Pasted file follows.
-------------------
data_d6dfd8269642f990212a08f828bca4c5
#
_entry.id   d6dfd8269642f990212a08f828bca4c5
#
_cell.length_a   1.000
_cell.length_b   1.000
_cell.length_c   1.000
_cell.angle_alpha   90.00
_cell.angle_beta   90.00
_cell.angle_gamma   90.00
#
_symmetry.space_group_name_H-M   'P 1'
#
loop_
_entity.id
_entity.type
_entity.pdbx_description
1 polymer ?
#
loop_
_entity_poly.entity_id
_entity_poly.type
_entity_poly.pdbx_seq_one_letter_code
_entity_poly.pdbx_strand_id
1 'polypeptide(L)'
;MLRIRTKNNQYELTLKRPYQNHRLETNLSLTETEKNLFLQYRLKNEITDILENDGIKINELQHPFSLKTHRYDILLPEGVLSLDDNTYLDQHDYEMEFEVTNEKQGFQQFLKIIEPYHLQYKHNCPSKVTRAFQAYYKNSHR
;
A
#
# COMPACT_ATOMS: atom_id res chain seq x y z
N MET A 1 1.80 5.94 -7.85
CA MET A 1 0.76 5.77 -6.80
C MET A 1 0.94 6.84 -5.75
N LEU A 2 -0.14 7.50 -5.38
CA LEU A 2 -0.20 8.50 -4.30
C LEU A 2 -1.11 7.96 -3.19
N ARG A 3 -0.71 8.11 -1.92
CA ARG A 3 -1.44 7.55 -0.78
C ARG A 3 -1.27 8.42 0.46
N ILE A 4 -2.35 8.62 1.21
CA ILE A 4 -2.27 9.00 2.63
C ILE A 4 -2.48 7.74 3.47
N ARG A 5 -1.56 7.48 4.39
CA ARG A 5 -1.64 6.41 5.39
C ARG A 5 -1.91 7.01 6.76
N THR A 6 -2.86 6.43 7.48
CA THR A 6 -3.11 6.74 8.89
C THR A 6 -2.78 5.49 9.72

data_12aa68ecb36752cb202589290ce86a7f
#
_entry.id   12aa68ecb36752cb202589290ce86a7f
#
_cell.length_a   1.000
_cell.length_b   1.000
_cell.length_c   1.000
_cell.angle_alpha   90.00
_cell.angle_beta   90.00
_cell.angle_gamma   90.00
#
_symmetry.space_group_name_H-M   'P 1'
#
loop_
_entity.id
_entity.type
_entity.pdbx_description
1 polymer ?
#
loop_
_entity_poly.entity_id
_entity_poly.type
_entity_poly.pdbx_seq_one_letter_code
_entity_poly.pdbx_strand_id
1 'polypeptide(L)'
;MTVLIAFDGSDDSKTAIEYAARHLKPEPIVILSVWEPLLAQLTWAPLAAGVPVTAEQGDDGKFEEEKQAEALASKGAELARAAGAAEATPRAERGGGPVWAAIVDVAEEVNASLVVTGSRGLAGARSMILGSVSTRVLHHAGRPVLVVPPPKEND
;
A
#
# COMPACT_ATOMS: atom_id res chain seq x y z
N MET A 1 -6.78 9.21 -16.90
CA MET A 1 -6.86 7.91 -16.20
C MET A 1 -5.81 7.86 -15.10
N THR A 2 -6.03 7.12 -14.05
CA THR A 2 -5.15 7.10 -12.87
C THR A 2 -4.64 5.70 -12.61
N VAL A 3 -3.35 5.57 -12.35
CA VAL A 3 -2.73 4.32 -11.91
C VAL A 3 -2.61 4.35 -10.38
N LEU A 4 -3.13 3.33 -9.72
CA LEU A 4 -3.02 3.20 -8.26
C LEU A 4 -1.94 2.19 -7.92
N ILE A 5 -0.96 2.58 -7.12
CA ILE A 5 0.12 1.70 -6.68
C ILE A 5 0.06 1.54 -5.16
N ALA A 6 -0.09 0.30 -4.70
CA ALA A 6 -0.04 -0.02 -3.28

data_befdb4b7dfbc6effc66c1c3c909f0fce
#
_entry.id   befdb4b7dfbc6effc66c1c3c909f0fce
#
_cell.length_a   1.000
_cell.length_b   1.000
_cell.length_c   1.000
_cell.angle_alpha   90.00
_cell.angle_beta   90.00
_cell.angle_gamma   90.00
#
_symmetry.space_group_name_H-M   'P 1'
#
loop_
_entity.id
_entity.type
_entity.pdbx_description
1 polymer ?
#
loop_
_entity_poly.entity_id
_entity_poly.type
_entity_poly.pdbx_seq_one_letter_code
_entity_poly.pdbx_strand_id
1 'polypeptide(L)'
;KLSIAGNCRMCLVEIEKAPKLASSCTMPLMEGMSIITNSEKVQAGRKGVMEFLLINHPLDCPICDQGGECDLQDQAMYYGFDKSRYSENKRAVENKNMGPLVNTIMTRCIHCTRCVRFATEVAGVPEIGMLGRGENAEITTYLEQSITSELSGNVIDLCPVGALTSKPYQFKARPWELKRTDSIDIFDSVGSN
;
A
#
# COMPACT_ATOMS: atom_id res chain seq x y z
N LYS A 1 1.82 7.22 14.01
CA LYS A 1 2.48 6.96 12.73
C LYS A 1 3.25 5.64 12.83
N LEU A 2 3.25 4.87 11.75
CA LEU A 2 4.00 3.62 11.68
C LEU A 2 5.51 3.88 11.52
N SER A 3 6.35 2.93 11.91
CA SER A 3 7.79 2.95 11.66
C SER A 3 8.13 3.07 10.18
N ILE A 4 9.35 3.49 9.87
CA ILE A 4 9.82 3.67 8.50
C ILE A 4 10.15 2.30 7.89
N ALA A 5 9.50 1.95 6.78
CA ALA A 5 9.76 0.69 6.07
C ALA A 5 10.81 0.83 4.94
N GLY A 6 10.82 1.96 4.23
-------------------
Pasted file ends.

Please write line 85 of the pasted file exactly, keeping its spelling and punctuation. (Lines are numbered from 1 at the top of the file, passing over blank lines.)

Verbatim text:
N VAL A 3 -3.35 5.57 -12.35